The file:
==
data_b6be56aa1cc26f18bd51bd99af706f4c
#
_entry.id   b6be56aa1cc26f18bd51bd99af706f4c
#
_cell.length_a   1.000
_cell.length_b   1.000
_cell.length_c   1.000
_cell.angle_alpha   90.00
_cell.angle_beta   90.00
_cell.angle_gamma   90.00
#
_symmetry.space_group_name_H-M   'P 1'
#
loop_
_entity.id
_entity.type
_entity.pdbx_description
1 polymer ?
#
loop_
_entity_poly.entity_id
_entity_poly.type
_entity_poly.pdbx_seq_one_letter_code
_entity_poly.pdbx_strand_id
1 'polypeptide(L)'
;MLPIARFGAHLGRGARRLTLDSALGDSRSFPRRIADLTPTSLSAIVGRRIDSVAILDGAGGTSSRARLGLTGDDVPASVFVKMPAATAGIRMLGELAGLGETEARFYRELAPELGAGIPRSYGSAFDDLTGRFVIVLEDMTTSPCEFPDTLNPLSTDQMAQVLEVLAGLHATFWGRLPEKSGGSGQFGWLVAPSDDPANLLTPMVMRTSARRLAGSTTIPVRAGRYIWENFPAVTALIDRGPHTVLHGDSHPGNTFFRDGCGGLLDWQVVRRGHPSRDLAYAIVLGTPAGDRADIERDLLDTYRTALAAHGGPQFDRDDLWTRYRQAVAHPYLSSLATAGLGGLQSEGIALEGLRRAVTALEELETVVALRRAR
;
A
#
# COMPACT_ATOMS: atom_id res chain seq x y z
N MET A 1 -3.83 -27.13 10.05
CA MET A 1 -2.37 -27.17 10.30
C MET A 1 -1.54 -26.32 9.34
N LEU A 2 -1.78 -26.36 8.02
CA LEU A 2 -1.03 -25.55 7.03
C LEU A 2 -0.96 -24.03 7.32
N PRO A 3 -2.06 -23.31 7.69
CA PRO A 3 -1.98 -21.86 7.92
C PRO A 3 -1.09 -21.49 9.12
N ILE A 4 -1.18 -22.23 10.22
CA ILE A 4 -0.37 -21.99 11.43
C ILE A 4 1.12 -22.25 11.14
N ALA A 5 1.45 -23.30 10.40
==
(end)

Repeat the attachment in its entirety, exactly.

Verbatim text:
data_b6be56aa1cc26f18bd51bd99af706f4c
#
_entry.id   b6be56aa1cc26f18bd51bd99af706f4c
#
_cell.length_a   1.000
_cell.length_b   1.000
_cell.length_c   1.000
_cell.angle_alpha   90.00
_cell.angle_beta   90.00
_cell.angle_gamma   90.00
#
_symmetry.space_group_name_H-M   'P 1'
#
loop_
_entity.id
_entity.type
_entity.pdbx_description
1 polymer ?
#
loop_
_entity_poly.entity_id
_entity_poly.type
_entity_poly.pdbx_seq_one_letter_code
_entity_poly.pdbx_strand_id
1 'polypeptide(L)'
;MLPIARFGAHLGRGARRLTLDSALGDSRSFPRRIADLTPTSLSAIVGRRIDSVAILDGAGGTSSRARLGLTGDDVPASVFVKMPAATAGIRMLGELAGLGETEARFYRELAPELGAGIPRSYGSAFDDLTGRFVIVLEDMTTSPCEFPDTLNPLSTDQMAQVLEVLAGLHATFWGRLPEKSGGSGQFGWLVAPSDDPANLLTPMVMRTSARRLAGSTTIPVRAGRYIWENFPAVTALIDRGPHTVLHGDSHPGNTFFRDGCGGLLDWQVVRRGHPSRDLAYAIVLGTPAGDRADIERDLLDTYRTALAAHGGPQFDRDDLWTRYRQAVAHPYLSSLATAGLGGLQSEGIALEGLRRAVTALEELETVVALRRAR
;
A
#
# COMPACT_ATOMS: atom_id res chain seq x y z
N MET A 1 -3.83 -27.13 10.05
CA MET A 1 -2.37 -27.17 10.30
C MET A 1 -1.54 -26.32 9.34
N LEU A 2 -1.78 -26.36 8.02
CA LEU A 2 -1.03 -25.55 7.03
C LEU A 2 -0.96 -24.03 7.32
N PRO A 3 -2.06 -23.31 7.69
CA PRO A 3 -1.98 -21.86 7.92
C PRO A 3 -1.09 -21.49 9.12
N ILE A 4 -1.18 -22.23 10.22
CA ILE A 4 -0.37 -21.99 11.43
C ILE A 4 1.12 -22.25 11.14
N ALA A 5 1.45 -23.30 10.40